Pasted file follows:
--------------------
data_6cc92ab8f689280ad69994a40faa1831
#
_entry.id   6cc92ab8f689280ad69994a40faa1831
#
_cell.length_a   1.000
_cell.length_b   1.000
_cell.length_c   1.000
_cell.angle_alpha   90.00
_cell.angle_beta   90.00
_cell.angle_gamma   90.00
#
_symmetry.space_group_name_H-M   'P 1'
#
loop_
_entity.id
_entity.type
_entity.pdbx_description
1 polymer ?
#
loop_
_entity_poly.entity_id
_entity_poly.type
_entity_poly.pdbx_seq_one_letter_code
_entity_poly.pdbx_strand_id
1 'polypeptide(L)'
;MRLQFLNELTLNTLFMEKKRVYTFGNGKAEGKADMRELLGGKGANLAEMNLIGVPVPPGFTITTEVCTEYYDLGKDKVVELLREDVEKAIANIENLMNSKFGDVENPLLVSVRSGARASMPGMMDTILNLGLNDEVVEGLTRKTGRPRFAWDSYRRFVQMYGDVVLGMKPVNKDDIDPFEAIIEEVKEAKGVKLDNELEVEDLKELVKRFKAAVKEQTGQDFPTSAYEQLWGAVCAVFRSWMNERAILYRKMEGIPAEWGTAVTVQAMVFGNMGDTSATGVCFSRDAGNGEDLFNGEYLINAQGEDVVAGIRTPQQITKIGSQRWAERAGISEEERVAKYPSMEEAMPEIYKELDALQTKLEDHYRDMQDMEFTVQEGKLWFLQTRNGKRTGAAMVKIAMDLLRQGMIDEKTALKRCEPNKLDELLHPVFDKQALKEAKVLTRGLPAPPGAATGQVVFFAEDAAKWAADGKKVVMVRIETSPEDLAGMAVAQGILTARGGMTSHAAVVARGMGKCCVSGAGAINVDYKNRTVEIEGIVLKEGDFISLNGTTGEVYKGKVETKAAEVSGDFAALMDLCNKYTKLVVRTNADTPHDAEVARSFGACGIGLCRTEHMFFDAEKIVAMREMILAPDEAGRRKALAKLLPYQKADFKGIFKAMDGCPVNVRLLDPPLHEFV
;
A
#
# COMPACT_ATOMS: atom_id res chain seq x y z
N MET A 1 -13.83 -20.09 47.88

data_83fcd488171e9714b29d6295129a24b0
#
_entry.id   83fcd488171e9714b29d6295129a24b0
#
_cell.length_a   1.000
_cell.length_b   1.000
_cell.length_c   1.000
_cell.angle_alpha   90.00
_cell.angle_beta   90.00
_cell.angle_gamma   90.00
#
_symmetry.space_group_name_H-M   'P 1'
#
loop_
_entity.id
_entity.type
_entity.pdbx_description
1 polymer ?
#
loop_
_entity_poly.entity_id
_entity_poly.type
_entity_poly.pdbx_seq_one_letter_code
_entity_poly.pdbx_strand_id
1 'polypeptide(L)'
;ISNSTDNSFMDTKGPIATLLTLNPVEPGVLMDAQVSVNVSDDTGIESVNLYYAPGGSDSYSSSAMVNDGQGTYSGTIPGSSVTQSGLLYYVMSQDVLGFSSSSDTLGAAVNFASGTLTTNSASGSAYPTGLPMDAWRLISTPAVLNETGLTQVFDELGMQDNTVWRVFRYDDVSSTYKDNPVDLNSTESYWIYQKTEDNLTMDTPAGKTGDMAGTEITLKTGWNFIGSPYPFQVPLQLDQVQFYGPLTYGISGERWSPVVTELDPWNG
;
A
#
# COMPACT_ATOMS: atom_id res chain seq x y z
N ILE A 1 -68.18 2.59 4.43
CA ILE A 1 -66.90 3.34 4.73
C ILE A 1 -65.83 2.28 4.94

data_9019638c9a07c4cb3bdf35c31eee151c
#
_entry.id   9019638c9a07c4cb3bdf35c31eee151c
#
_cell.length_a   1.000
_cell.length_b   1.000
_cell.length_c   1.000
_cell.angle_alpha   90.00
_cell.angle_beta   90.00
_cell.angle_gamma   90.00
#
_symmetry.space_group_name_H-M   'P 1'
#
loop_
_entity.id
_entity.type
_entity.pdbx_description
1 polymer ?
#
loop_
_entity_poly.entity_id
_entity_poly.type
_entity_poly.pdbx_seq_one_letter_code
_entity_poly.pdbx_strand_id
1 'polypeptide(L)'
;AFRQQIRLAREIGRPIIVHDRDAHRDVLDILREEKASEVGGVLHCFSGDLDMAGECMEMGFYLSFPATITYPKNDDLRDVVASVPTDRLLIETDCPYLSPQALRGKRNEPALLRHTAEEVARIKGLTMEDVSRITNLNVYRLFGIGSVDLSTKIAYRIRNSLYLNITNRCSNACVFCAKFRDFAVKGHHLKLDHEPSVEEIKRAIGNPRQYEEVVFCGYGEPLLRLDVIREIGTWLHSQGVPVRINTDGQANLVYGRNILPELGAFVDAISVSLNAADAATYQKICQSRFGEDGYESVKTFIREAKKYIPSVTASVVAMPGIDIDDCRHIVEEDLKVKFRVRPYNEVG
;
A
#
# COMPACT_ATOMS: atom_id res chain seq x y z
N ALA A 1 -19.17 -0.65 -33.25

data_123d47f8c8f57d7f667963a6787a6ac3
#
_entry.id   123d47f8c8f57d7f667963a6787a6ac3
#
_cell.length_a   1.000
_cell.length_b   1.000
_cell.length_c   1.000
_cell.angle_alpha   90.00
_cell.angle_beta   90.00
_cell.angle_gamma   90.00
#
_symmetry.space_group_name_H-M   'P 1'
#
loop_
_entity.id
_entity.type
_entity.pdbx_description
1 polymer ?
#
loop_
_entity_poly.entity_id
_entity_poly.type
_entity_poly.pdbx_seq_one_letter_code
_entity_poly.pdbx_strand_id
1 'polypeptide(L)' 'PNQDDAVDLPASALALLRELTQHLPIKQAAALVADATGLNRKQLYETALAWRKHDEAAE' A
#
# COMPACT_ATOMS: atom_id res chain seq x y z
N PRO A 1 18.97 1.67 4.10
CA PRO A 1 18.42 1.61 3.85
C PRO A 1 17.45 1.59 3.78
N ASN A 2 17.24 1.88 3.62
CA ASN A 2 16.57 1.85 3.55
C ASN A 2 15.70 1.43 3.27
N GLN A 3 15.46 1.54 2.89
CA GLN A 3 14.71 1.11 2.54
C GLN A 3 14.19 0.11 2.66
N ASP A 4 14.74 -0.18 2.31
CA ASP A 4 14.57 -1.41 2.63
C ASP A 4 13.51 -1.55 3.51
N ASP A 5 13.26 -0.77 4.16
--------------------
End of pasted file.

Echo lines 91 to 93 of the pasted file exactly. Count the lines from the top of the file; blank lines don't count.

;
A
#